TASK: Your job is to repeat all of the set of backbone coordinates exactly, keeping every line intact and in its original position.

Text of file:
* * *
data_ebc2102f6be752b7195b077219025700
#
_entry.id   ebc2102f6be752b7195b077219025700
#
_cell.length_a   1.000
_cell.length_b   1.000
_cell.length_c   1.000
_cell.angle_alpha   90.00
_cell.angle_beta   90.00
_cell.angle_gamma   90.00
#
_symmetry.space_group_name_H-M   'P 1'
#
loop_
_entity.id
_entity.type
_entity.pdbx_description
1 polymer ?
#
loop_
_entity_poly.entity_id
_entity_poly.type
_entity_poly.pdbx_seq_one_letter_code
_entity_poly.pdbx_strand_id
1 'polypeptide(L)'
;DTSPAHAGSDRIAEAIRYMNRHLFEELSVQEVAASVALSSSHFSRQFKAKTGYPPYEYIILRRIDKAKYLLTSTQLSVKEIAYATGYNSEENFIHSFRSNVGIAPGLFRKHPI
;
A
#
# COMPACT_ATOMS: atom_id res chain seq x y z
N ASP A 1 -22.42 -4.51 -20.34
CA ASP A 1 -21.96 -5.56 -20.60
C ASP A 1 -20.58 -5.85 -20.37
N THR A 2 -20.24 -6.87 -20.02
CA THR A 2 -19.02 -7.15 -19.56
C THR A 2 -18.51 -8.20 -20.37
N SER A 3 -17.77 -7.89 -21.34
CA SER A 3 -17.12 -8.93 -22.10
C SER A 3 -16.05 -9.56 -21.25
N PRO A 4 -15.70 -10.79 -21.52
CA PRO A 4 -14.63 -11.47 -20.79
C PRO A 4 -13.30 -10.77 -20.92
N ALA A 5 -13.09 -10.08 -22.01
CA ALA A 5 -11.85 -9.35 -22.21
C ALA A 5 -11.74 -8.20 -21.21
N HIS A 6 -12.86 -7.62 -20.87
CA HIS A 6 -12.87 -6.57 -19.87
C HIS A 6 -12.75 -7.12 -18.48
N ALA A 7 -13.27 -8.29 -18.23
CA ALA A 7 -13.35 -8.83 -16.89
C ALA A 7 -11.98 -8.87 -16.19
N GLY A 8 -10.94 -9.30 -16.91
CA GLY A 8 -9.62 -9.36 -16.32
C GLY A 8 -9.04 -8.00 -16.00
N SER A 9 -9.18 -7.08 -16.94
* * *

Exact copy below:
data_ebc2102f6be752b7195b077219025700
#
_entry.id   ebc2102f6be752b7195b077219025700
#
_cell.length_a   1.000
_cell.length_b   1.000
_cell.length_c   1.000
_cell.angle_alpha   90.00
_cell.angle_beta   90.00
_cell.angle_gamma   90.00
#
_symmetry.space_group_name_H-M   'P 1'
#
loop_
_entity.id
_entity.type
_entity.pdbx_description
1 polymer ?
#
loop_
_entity_poly.entity_id
_entity_poly.type
_entity_poly.pdbx_seq_one_letter_code
_entity_poly.pdbx_strand_id
1 'polypeptide(L)'
;DTSPAHAGSDRIAEAIRYMNRHLFEELSVQEVAASVALSSSHFSRQFKAKTGYPPYEYIILRRIDKAKYLLTSTQLSVKEIAYATGYNSEENFIHSFRSNVGIAPGLFRKHPI
;
A
#
# COMPACT_ATOMS: atom_id res chain seq x y z
N ASP A 1 -22.42 -4.51 -20.34
CA ASP A 1 -21.96 -5.56 -20.60
C ASP A 1 -20.58 -5.85 -20.37
N THR A 2 -20.24 -6.87 -20.02
CA THR A 2 -19.02 -7.15 -19.56
C THR A 2 -18.51 -8.20 -20.37
N SER A 3 -17.77 -7.89 -21.34
CA SER A 3 -17.12 -8.93 -22.10
C SER A 3 -16.05 -9.56 -21.25
N PRO A 4 -15.70 -10.79 -21.52
CA PRO A 4 -14.63 -11.47 -20.79
C PRO A 4 -13.30 -10.77 -20.92
N ALA A 5 -13.09 -10.08 -22.01
CA ALA A 5 -11.85 -9.35 -22.21
C ALA A 5 -11.74 -8.20 -21.21
N HIS A 6 -12.86 -7.62 -20.87
CA HIS A 6 -12.87 -6.57 -19.87
C HIS A 6 -12.75 -7.12 -18.48
N ALA A 7 -13.27 -8.29 -18.23
CA ALA A 7 -13.35 -8.83 -16.89
C ALA A 7 -11.98 -8.87 -16.19
N GLY A 8 -10.94 -9.30 -16.91
CA GLY A 8 -9.62 -9.36 -16.32
C GLY A 8 -9.04 -8.00 -16.00
N SER A 9 -9.18 -7.08 -16.94